Take the Kids on a Family Holiday to South Africa
There is an undeniable excitement about travel to South Africa.
Is it that I loved Tarzan as a child or that ‘The Lion King’ spent so many years on high rotation for our children? It’s probably both those things and more; all I know is the prospect of travel to the Rainbow Nation always renders me positively giddy.
The challenge, of course, is what to fit in with the time you have.
It’s a big country, home to places you have only dreamed of.
Our trip turned out to be our single best family holiday ever.
Why go to Europe and look at churches when you can go to Africa and have a
wild elephant rub its trunk on your bull bar? But we’ll get to that.
Captivating Cape Town
First stop: Cape Town.
It’s a decent day of travel to South Africa from the east
coast of Australia, so with three kids on board and a very excited wife, we opt to
Well, that was the plan at least.
We arrive in the early afternoon to a sublime
Cape Town day. There is sun, a
shimmering harbour and a gentle breeze pushing a few clouds about.
beckons in the distance, located on the edge of the city and rising 1000 metres
above sea level, offering the ultimate platform for an aerial view of one of the
great architectural cities of the world.
The wind is mild, the skies are clear and the cable car is running, so it’s time to
start our climb to the top. On the right day – like ours – the views to the ocean and
beyond are enough to keep any 12-year-old entertained. Then and there, my family
decide to make our Cape Town itinerary what we can see: Robben Island and the Cape.
Robben Island is a monument to the triumph of the human spirit over adversity.
Used as prison since the late 17th century, the island is best known as the
that held Nelson Mandela for 18 years as a political prisoner. The tour is
exceptional on so many levels, both educational and interesting; my kids become
enthralled by the real-life stories of the inmates who are now our guides.
If you want to do it properly, it’s a full-day tour to the Cape of Good Hope. And
trust me, you’ll want to stop.
Take your time driving Chapman’s Peak Drive – an
engineering marvel in itself – then stop to meet the cute penguins at Simon’s Town
and seals at Hout Bay, and have a wander at the trinket shops and craft markets along
the way. Historically, we’re not really a ‘go for a drive’ kind of family, but this
excursion stood tall as one of the best days of the entire trip.
Next, we were off to the stunning Cape Winelands, bordered by mountains crowned with
fluffy clouds, raking the edges of clifftops as if you’re watching a time-lapse
We take a full day tour from Cape Town taking in Stellenbosch and Franschhoek,
gorging ourselves on food, visiting an old car museum and – of course –
enjoying grapes in all guises.
We leave Cape Town knowing we’ve barely scratched the surface of one of the world’s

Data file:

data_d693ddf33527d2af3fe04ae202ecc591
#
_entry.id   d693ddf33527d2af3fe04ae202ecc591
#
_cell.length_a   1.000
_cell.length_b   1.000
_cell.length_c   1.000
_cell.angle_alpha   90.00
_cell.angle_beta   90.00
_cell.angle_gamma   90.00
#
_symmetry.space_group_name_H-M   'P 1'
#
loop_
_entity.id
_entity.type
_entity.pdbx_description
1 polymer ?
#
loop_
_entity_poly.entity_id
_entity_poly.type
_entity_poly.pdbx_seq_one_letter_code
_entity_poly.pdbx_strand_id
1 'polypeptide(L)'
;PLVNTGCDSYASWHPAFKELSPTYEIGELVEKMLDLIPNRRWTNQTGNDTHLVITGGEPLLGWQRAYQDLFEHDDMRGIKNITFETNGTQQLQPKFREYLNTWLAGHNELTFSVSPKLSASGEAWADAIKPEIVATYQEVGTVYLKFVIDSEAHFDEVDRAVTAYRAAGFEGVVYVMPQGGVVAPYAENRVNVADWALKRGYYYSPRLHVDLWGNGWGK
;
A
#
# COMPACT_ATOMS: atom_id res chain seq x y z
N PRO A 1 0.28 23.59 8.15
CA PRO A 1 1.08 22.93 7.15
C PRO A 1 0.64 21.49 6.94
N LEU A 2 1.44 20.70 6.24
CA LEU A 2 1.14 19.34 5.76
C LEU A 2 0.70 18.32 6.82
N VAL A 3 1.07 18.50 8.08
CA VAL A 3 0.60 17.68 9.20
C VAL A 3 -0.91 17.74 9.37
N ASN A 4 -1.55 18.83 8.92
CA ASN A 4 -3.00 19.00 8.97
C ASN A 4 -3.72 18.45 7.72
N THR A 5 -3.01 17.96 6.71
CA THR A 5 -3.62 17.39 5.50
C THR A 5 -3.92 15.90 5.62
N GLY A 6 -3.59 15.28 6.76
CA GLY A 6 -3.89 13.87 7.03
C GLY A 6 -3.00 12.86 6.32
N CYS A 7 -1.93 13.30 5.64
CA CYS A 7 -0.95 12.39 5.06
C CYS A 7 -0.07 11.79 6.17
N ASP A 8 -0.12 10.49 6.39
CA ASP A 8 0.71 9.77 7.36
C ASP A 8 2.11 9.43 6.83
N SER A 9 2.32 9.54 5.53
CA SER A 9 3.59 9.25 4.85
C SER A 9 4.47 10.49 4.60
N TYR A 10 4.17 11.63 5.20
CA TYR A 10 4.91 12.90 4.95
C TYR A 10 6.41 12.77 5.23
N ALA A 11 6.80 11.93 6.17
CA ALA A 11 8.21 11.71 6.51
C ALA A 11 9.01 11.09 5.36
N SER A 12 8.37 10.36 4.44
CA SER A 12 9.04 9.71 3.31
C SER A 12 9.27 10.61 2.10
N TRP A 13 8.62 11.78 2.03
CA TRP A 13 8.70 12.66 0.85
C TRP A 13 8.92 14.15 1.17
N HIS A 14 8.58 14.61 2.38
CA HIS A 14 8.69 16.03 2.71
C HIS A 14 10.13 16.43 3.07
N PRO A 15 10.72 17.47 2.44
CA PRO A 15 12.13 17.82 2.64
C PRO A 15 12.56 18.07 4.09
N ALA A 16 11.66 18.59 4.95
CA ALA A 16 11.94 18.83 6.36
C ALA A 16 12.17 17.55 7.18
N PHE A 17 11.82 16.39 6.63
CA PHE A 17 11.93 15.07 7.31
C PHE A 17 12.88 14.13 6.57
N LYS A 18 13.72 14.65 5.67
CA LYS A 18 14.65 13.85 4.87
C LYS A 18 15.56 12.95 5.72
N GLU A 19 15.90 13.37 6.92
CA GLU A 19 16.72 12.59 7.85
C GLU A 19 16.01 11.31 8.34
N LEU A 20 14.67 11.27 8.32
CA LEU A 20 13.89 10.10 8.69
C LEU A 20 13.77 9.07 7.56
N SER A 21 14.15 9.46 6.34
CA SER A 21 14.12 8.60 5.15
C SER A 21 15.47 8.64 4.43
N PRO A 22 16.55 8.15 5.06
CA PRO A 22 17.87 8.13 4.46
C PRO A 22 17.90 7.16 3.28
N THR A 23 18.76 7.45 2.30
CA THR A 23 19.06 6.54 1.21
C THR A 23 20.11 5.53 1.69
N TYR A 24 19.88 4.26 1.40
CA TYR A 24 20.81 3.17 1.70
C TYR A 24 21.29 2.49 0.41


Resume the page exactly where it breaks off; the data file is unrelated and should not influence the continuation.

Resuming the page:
great cities. But onward, for nature called.
Tau Game Lodge. Searching for the Big Five
Our number one reason for coming to South Africa was to join a safari in search of the
Big Five. Choice abounds, but for us it is Tau Game Lodge
Madikwe Game Reserve, just south of the Botswana border.
Home to a huge waterhole
that works like a magnet for all forms of animal life from antelope and crocodiles
to elephant and zebra, our lodge comes with a thatched roof and all.
I soon learn that there’s animal spotting… and then there’s safari. What a gift to
see these beasts up close, to be close enough to smell the savannah on them, to
glimpse a lion lurking in the long grass mere metres away.
Seeing those predatory,
amber eyes watching you – assessing, disregarding and ultimately moving on – is just
amazing. With an exuberance born from passion, our young guide Jesse enthusiastically
points out footprints, explaining their movements and the reasons behind them.
On the way home one night we stop to look at the stars and a herd of elephants
surrounds us on all sides. I can only describe the experience as spiritual; the kids
say it was “epic”.
As was the sight of an old male lion feeding himself on the
remains of an elephant – the circle of life laid out before us.
Victoria Falls, The Adventure Capital of South Africa
Figuring the kids – and mum and dad – could do with a leisurely end to what was
never meant to be a go-go-go holiday, we intend to slow it down at Victoria Falls.
What I don’t realise is that the falls are practically the Queenstown of Africa,
the nation’s very own adventure capital.
But we’re not mad, so we wouldn’t consider jumping off an 80-metre cliff with a
rope around our waists, would we? Or ride a zipline or flying fox across the rapids
of the Zambezi River? Of course we would.
These moments of relative lunacy are not enough to dull the sheer magnificence that
is Victoria Falls. “Mosi-oa-Tunya”, The Smoke That Thunders indeed, for I can’t think
of anywhere else in the world where you can get so close to such unrelenting power.
We rest our weary and adrenaline-addled heads at the Lokuthula Lodges, complete
with warthogs mowing the grass, a generous pool, breakfasts perched above the
waterhole and the daily feeding of vultures. I mean, seriously, how much do you want
to spoil your kids?
And that’s what makes the trip so unforgettable; we are spoiling the kids, but
reaping the benefits ourselves.